Eugllsh publisher,
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TO BE HONORED
Centenary Celebration 0 f
Birth Of Rutherford B.
Hayes Occurs Oct 4
Event Will Be Staged At Spie
gel Grove, Fremont, Near
Hayes Homestead
(Br The Associated Press)
COLUMBUS, O.. Aug. 24 Arrange-
ments aro being completed for a com
bined military and historical centen
ary celebration of the birth of Ruther
ford B. Hayes tho nineteenth presi
dent of the United States, to be held
under the auspices of the Ohio State
Archaeological and Historical Socie
ty, October 4, at Spiegel Grove. Fre
mont, where the old Hayes homestead,
and the Hayes museum and library are
located.
Tho folowlng committee on arrange
ments is to conduct the affair: James
E. Campbell, former governor of
Ohio, and president of tho Ohio State
Archaeological and Historical Society;
Col. Edward Orton. Jr.. rtnmnn rv
Dawes, F. W. Treadway, Arthur C.
Johnson, Dr. W. O. Thompson, presi
dent of Ohio Stato nlverslty and Dan
iel J. Ryan., Mr. Johnson Is' editor of
tho Columbus Dispatch, and all the
committee members are from Colum
bus. The site, of the ceremonies now is
uie property ot tne stato historical so
ciety, through the generosity of Col.
Webb C. Hayes.
Tho historical and military pageant
is to leave old Fort Stephenson at 1
p. m. Tho military section probably
will. Jocompose.d .oJLnational guard
unus including Troop A, Celveland;
tho Toledo batery, and the provisional
regiment of infantry, a duplication of
the troops which attended the funeral
of President Hayes 30 years ago.
Troop A of Cleveland was President
Hayes' escort from the White House
to the capltol of the occasion of tho
Inauguration of President Garfield.
The incoming" president rode with
Hayes in tho family presidential car
riage, now in tho Hayes museum.
Tho commander in chief and tho
stato commander of tho G. A. R.in
automobiles, will head the procession,
fololwed by tho commander In chief
and state commander of the Spanish
War veterans, and of the world war
veterans. Camp Are girls and other
juvenile organiaztions will join tho
procession, at a recently erected split
boulder gateway, itf which thQ white.
houHo gates aro to be erected and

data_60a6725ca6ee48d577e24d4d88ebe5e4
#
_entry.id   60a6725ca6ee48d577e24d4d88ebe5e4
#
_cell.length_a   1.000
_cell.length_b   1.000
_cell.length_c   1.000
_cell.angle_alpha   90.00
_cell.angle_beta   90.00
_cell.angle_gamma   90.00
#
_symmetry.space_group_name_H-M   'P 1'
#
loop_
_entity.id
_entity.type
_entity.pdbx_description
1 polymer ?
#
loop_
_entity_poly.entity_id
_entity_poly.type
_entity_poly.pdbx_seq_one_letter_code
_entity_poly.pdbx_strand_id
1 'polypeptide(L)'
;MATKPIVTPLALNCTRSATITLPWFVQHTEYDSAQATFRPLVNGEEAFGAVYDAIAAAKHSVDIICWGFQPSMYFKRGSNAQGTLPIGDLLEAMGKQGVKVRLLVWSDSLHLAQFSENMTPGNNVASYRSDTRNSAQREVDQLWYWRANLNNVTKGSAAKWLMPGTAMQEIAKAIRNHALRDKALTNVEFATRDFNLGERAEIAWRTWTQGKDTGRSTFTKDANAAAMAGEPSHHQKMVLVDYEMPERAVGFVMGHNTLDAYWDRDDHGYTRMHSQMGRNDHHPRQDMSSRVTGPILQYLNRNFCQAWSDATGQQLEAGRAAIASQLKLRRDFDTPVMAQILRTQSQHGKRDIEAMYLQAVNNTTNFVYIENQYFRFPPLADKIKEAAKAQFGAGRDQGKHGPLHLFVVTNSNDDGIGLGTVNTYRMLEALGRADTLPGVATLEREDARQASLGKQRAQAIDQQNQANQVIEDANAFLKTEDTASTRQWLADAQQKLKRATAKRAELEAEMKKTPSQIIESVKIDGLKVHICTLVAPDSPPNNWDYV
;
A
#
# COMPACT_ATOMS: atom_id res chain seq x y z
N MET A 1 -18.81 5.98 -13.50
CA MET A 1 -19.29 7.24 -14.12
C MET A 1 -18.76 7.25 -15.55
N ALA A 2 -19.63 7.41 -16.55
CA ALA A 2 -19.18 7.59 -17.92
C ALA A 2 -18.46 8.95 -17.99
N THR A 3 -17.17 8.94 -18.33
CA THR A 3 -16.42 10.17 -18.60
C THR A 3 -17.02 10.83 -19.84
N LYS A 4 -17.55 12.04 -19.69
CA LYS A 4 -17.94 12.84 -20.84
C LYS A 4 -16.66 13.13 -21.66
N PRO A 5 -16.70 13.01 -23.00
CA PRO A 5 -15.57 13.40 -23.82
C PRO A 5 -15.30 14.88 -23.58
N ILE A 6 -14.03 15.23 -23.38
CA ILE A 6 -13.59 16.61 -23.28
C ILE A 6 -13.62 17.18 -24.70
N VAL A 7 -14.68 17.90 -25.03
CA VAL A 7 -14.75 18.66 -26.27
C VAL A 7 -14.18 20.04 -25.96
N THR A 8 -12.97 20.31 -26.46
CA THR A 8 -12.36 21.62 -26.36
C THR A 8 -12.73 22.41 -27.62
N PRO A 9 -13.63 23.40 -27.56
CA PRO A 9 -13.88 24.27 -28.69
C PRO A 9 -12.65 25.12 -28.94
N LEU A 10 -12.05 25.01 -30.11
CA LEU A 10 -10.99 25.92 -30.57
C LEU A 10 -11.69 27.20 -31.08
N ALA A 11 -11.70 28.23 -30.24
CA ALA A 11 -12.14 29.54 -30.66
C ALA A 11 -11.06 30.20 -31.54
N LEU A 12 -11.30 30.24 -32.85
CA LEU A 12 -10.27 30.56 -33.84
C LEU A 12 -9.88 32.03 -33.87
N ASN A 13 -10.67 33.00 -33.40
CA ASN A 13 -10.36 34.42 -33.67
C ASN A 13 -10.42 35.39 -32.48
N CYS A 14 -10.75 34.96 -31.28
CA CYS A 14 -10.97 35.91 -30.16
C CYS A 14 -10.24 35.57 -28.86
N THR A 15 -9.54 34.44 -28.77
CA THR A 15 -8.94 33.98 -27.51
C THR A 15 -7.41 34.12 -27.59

named In honor of Major George Crog
han, the defender of Fort Stephenson
In the war of 1812. The gateway is
located at tho southern entrance of
tho Sandusky-Scioto, trail, known lat.
er as the Harrison trail in the war of
1812.
The procession will follow the trail
undei the General Sherman elm the
Grovcr Cleveland hickory and pass
the presidential oaks named in honor
of McKinley, Garflold, Taft and Hard
ing, past the burial place on a knoll,"
and then down through the Harrison
gateway with Its historic tablets of
the Indian and French and British ex.
peditlons, which marked over the trail
prior to tho Revolutionary war.
Tho soldiers' memorial parkway of
Sandusky county, conceived by Col.
Webb C. Hayos and tendered to the
county in a cablegram received from
France on tho day the armistlco was
signed, was luid out in the form of a
cross through property presented to
him by tho Ohio State. Archaeological
and Historical Society. ,
Dediatory exercises will bo held at
the Croghan gate, tho Harrison Gate,
the McPherson Gate, in memory of
tho soldiers in the war with Mexico
and tho civil war, and the memorial
gateway in, memory of the soldiers In
tho Spanish and world war.
President Harding, Secretary of
Stato Charles E. Hughes, and other
high government officials have been
invited to the ceremonies.
The meeting will be presided over
by Mr. Gampbeli. Rov. Dr. William
Pierce, president of Kenyon College
from which Mr. Hayes was graduated
In 1842, will deliver tho invocation.
William H. Schwartz, mayor of Pre
mout, is to deliver the. nddress of wel
.. JWv ..,,. .AiWA-.Ol litAn H.U!.iJ.'r,
come. Others who will speak will In
clude Charles Richard Williams, LL.
D, of Princeton, N. J., author ef tho
"Life" and editor of the "Dairy and
Letters of Rutherford B. Hayes."
Invitations also bavo been extended
to Governor Davis Senators Pomer.
eno and Willis; Major General C. S.
Farnsworth, who commanded tho 37th
(Buckeye) division during tho world
war; Major General Edwin F. Glenn,
who commanded the eighty-third divi
sion of Ohio soldiers in the world war
Major General Charles T. Menoher,
who headed tho Rainbow Division;
Admiral William S. Sims, Major Gen.
eial John A. Lo Jeune, and heads pf
the Order of the Loyal Legion, Grand
Army of the Republic, Spanish War
veterans, and th0 American Legion.
CHURCHMEN TO MEET
IN CITY OF DAYTON
(ur The associated Press)
DAY'lv., Aug. it cnurghmen
liwu tuu natioj, ud Woll as from Ohio,
vin i,o In attendance at. the West
Oflio coiuereiico ot the Methodist
Ki iscopai ciiurch here Aug. 2y to Sep
tember 4. bishop William F. Ander
son of Cincinnati will preside.
Examination of student nastors will
bo the first thing on tho conference
program. This will start at 8 a. m.
At 7:30 p. m. tho same day. Rev. A. G.
Schatzman of Delaware will nreach
on Can Preaching Save the World?"
On Wednesday mornlnc at 9 o'clock
holy communion will be observed, In
charge of Bishop Anderson.
A memorial sermon will bo preach
ed by Rev. J. N. Eason, Hlllsboro. at
9:45 a. m. In tho attcrnoon, tho board
of education for negroes will be rep
resented by Dr. Morris W. Ennes.
Chicago, treasurer of the committee.